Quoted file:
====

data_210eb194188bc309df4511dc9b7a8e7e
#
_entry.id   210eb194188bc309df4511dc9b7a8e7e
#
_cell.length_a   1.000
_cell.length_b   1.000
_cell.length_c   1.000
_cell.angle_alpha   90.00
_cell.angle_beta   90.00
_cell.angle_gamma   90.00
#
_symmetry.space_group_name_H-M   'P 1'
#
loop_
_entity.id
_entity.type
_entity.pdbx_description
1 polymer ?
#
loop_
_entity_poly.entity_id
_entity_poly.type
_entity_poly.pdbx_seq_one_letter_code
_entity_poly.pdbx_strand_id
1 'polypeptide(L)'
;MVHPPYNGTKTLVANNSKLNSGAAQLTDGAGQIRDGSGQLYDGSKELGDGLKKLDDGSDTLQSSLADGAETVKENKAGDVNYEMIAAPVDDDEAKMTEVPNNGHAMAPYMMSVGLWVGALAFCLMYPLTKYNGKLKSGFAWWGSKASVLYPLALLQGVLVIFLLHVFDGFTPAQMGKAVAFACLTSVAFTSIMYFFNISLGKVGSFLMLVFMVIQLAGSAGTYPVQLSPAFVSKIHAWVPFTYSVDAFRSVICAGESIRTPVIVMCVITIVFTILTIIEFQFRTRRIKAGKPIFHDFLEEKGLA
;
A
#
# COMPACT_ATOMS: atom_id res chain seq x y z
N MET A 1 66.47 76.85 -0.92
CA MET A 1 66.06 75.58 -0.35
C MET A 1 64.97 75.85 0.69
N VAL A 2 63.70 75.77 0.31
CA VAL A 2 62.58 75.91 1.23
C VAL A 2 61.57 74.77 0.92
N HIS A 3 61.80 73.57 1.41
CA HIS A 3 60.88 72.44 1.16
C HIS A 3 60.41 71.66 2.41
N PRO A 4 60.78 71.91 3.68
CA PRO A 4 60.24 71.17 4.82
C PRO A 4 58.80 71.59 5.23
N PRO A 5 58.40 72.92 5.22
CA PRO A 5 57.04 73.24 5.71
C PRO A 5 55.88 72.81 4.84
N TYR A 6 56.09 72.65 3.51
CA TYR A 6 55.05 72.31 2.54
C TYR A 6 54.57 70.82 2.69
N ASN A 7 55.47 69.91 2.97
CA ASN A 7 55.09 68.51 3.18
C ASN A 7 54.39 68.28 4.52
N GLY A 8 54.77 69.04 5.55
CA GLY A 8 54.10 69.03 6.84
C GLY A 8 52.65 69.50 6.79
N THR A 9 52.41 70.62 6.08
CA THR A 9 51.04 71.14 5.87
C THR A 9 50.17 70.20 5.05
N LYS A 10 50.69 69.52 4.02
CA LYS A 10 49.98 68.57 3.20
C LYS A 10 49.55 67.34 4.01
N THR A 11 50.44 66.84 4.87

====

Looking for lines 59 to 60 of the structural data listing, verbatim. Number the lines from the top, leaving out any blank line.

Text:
CA LYS A 10 49.98 68.57 3.20
C LYS A 10 49.55 67.34 4.01